Henry N. Beard Quotes.

1. "Noli nothis permittere te terere"
- Quote by Henry N. Beard

2. "Hamlet's Cat's Soliloquy "To go outside, and there perchance to stay Or to remain within: that is the question: Whether 'tis better for a cat to suffer The cuffs and buffets of inclement weather That Nature rains on those who roam abroad, Or take a nap upon a scrap of carpet, And so by dozing melt the solid hours That clog the clock's bright gears with sullen time And stall the dinner bell. To sit, to stare Outdoors, and by a stare to seem to state A wish to venture forth without delay, Then when the portal's opened up, to stand As if transfixed by doubt. To prowl; to sleep; To choose not knowing when we may once more Our readmittance gain: aye, there's the hairball; For if a paw were shaped to turn a knob, Or work a lock or slip a window-catch, And going out and coming in were made As simple as the breaking of a bowl, What cat would bear the houselhold's petty plagues, The cook's well-practiced kicks, the butler's broom, The infant's careless pokes, the tickled ears, The trampled tail, and all the daily shocks That fur is heir to, when, of his own will, He might his exodus or entrance make With a mere mitten? Who would spaniels fear, Or strays trespassing from a neighbor's yard, But that the dread of our unheeded cries And scraches at a barricaded door No claw can open up, dispels our nerve And makes us rather bear our humans' faults Than run away to unguessed miseries? Thus caution doth make house cats of us all; And thus the bristling hair of resolution Is softened up with the pale brush of thought, And since our choices hinge on weighty things, We pause upon the threshold of decision."
- Henry N. Beard, Poetry for Cats: The Definitive Anthology of Distinguished Feline Verse

3. "From CATS ARE KIND "A man said to the universe, 'Sir, I exist!' 'Excellent,' replied the universe, 'I've been looking for someone to take care of my cats."
- Henry N. Beard, Poetry for Cats: The Definitive Anthology of Distinguished Feline Verse

4. "The End of the Raven "On a night quite unenchanting, when the rain was downward slanting I awakened to the ranting of the man I catch mice for. Tipsy and a bit unshaven, in a tone I found quite craven, Poe was talking to a Raven perched above the chamber door. 'Raven's very tasty,' thought I, as I tiptoed o'er the floor. 'There is nothing I like more.' [...] Still the Raven never fluttered, standing stock-still as he uttered In a voice that shrieked and sputtered, his two cents' worth -- 'Nevermore.' While this dirge the birdbrain kept up, oh, so silently I crept up, Then I crouched and quickly leapt up, pouncing on the feathered bore. Soon he was a heap of plumage, and a little blood and gore -- Only this and not much more."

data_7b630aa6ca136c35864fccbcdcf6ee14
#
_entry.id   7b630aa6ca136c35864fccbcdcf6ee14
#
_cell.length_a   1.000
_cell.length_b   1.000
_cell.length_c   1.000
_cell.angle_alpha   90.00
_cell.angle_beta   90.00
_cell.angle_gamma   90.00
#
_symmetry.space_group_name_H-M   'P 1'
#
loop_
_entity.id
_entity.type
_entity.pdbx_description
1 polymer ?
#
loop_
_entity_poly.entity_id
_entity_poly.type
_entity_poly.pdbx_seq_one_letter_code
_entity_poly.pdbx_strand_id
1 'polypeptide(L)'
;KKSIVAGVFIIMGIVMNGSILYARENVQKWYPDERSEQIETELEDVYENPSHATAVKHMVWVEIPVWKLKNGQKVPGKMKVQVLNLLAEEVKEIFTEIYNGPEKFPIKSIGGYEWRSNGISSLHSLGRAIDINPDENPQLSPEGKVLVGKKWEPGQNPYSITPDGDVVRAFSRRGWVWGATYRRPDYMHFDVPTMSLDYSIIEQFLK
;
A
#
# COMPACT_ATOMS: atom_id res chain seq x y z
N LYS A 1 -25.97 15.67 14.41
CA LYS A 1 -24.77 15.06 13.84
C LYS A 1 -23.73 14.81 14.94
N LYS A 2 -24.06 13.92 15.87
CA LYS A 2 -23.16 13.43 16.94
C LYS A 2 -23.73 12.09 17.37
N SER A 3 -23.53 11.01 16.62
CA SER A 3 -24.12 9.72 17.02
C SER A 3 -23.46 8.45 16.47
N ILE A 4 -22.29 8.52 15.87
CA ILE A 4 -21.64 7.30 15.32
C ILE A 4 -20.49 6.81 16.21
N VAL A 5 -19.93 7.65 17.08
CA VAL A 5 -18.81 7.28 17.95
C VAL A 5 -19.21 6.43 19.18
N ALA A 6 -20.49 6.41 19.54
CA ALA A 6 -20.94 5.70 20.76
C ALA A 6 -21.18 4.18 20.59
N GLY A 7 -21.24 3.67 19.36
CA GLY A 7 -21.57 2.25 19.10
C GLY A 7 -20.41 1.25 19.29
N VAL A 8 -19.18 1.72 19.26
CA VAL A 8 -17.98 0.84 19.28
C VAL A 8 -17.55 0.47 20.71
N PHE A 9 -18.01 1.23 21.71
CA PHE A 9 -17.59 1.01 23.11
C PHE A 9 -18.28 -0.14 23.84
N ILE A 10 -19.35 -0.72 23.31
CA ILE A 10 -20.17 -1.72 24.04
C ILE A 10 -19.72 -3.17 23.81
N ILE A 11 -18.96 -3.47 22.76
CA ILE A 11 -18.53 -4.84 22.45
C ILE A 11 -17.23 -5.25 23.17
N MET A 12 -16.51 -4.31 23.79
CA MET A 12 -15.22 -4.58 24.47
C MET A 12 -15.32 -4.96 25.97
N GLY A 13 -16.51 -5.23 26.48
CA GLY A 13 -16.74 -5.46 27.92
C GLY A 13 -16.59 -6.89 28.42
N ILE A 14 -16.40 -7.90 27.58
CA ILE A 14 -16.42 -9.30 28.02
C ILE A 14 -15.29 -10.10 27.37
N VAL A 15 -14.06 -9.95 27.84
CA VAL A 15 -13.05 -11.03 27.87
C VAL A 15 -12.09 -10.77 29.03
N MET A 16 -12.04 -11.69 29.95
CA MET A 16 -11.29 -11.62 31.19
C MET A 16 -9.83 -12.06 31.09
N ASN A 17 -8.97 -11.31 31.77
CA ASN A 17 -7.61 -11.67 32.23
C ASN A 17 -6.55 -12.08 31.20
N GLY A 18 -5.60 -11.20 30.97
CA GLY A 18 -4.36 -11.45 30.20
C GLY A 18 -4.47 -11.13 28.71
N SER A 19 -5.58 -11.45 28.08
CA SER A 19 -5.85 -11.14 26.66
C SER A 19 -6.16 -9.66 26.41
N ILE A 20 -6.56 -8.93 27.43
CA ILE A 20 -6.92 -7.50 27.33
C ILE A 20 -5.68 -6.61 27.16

- Henry N. Beard, Poetry for Cats: The Definitive Anthology of Distinguished Feline Verse

5. "Abyssinias "I met a traveler from an antique land Who said: A huge four-footed limestone form Sits in the desert, sinking in the sand. Its whiskered face, though marred by wind and storm, Still flaunts the dainty ears, the collar band And feline traits the sculptor well portrayed: The bearing of a born aristocrat, The stubborn will no mortal can dissuade. And on its base, in long-dead alphabets, These words are set: "Reward for missing cat! His name is Abyssinias, pet of pets; I, Ozymandias, will a fortune pay For his return. he heard me speak of vets -- O foolish King! And so he ran away."
- Henry N. Beard, Poetry for Cats: The Definitive Anthology of Distinguished Feline Verse

6. "Let us roam then, you and I, When the evening is splayed out across the sky [...] Paths that follow like a nagging accusation Of a minor violation To lead you to the ultimate reproof ... Oh, do not say, 'Bad kitty!' Let us go and prowl the city. In the rooms the cats run to and fro Auditioning for a Broadway show." (From The Love Song of J. Morris Housecat)"
- Henry N. Beard, Poetry for Cats: The Definitive Anthology of Distinguished Feline Verse

7. "I situate myself, and seat myself, And where you recline I shall recline, For every armchair belonging to you as good as belongs to me. I loaf and curl up my tail I yawn and loaf at my ease after rolling in the catnip patch." (From Meow of Myself, from LEAVES OF CATNIP)"
- Henry N. Beard, Poetry for Cats: The Definitive Anthology of Distinguished Feline Verse

8. "Behold the day-break! I awaken you by sitting on your chest and purring in your face, I stir you with muscular paw-prods, I rouse you with toe-bites, Walt, you have slept enough, why don't you get up?" (From Meow of Myself, from LEAVES OF CATNIP)"
- Henry N. Beard, Poetry for Cats: The Definitive Anthology of Distinguished Feline Verse

9. "Ah, fish, there is no fare Quite like a flounder! They surely will not miss A piece or two from stacks of sole like this; I'll steal a few, but leave the lion's share. Look! the lamplight on the lane is pretty They're back from walking out on Dover Beach. I think I'll hide and spare myselpf the speech, For we are in a world untouched by pity Where ignorant humans curse the kitty." (From Dover Sole)"
- Henry N. Beard, Poetry for Cats: The Definitive Anthology of Distinguished Feline Verse

10. "Mealtime "A mousie squealing in a trap Woke me from my morning nap. Wasn't he so very sweet To tell me it was time to eat?" (From A CAT'S GARDEN OF VERSES)"
- Henry N. Beard, Poetry for Cats: The Definitive Anthology of Distinguished Feline Verse

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